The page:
|Internet media type|
|Type code||'PDF ' (including a single space)|
PDF/X is a subset of the PDF ISO standard. The purpose of PDF/X is to facilitate graphics exchange, and it therefore has a series of printing-related requirements which do not apply to standard PDF files. For example, in PDF/X-1a all fonts need to be embedded and all images need to be CMYK or spot colors. PDF/X-3 accepts calibrated RGB and CIELAB colors, while retaining most of the other restrictions of PDF/X-1a.
PDF/X files must not only follow certain restrictions, they also must contain a special file identification, inside the PDF, which says which PDF/X version they are. This means that a file can only conform to a single specific PDF/X standard, even if all other requirements of another version are met.
The printing conditions or output intent need to be specified in the file. This can be specified in the form of standard profiles using codes, like "CGATS TR 001 SWOP".
In a PDF/X file that has color-managed data, each color-managed graphic gets its own color profile, so even though the file as a whole is CMYK, individual graphics may be RGB (with calibration information).
Various boxes must be defined: the MediaBox, which defines the size of the entire document, and either the ArtBox or the TrimBox, which define the extent of the printable area. If the file is to be printed with bleed, a BleedBox, which must be larger than the TrimBox/ArtBox, but smaller than the MediaBox, must be defined.
Active content is not allowed in a PDF/X file. This means that standard PDF features like forms, signatures, comments and embedded sounds and movies are not allowed in PDF/X. Features that are forbidden in the PDF/X standard can sometimes be used, if they do not affect the rendering of the file. This allows for things like annotations outside the BleedBox.
PDF/X-6 is in development which will be the new print production standard built upon PDF 2.0.
List of the PDF/X standards
PDF/X is formalized in ISO standards 15929 and 15930:
- ISO 15929 (which was withdrawn in March 2008 and no longer is an official standard) specified the guidelines and principles for the development of PDF/X standards.
- ISO 15930 defines the specific implementations:
- ISO 15930-1:2001: PDF/X-1a:2001, blind exchange in CMYK + spot colors, based on PDF 1.3
- ISO 15930-2: PDF/X-2, was never published.
- ISO 15930-3:2002: PDF/X-3:2002, allows CMYK, spot, calibrated (managed) RGB, CIELAB, with ICC Profile, based on PDF 1.3.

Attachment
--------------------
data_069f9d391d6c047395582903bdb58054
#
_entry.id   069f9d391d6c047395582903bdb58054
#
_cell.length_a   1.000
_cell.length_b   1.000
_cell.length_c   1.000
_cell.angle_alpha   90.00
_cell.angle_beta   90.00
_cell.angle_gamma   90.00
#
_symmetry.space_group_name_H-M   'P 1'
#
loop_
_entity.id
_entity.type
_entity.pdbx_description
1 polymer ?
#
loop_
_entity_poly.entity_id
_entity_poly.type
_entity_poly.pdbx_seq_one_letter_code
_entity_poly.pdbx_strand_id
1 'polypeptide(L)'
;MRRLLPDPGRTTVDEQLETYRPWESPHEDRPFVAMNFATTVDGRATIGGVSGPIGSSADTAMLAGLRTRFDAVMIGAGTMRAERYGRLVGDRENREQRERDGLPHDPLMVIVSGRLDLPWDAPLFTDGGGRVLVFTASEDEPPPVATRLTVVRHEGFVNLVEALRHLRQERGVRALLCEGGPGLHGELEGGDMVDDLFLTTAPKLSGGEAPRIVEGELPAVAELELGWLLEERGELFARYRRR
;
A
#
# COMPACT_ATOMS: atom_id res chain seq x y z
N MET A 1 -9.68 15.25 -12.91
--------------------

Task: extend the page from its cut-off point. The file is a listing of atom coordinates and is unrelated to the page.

- ISO 15930-4:2003: PDF/X-1a:2003, revision of PDF/X-1a:2001 based on PDF 1.4
- ISO 15930-5:2003: PDF/X-2, An extension of PDF/X-3 which allows for OPI-like (external linked) data to be included. It was withdrawn in 2011.
- ISO 15930-6:2003: PDF/X-3:2003, revision of PDF/X-3:2002 based on PDF 1.4
- ISO 15930-7:2008: PDF/X-4, Colour-managed, CMYK, gray, RGB or spot colour data are supported, as are PDF transparency and optional content. A second conformance level named PDF/X-4p may be used when the ICC Profile in the output intent is externally supplied. It is using PDF 1.6. A second edition with minor corrections and improvements (which does not change file identifications) is ISO 15930-7:2010.
- ISO 15930-8:2008 PDF/X-5, with a second edition with minor corrections and improvements (which does not change file identifications) as ISO 15930-8:2010. It is using PDF 1.6. A collection of three conformance levels:
- PDF/X-5g: An extension of PDF/X-4 that enables the use of external graphical content. This can be described as OPI-like (Open Prepress Interface) workflows. Specifically this allows graphics to be referenced that are outside the PDF, which "can have value in reducing... demands... by allowing... work with low resolution" [ISO-15930-8:2010].
- PDF/X-5pg: An extension of PDF/X-4p that enables the use of external graphical content in conjunction with a reference to an external ICC Profile for the output intent.
- PDF/X-5n: An extension of PDF/X-4p that allows the externally supplied ICC Profile for the output intent to use a color space other than Grayscale, RGB and CMYK.
All versions of PDF/X contain file identifications which indicate the version of PDF/X to which they conform. This appears in a document info dictionary, in document metadata, or both, according to the standard used. As of 2010, the complete list of file identifications are the following strings: PDF/X-1:2001, PDF/X-1a:2001, PDF/X-1a:2003, PDF/X-3:2002, PDF/X-3:2003, PDF/X-4, PDF/X-4p, PDF/X-5g, PDF/X-5pg. Observe that this means that the various revisions of PDF/X-1a and PDF/X-3 are distinct types, while the revisions to PDF/X-4 and PDF/X-5 variations are not.
- "What PDF 2.0 Will Mean for the Printing Industry". whattheythink.com. Retrieved 4 April 2018.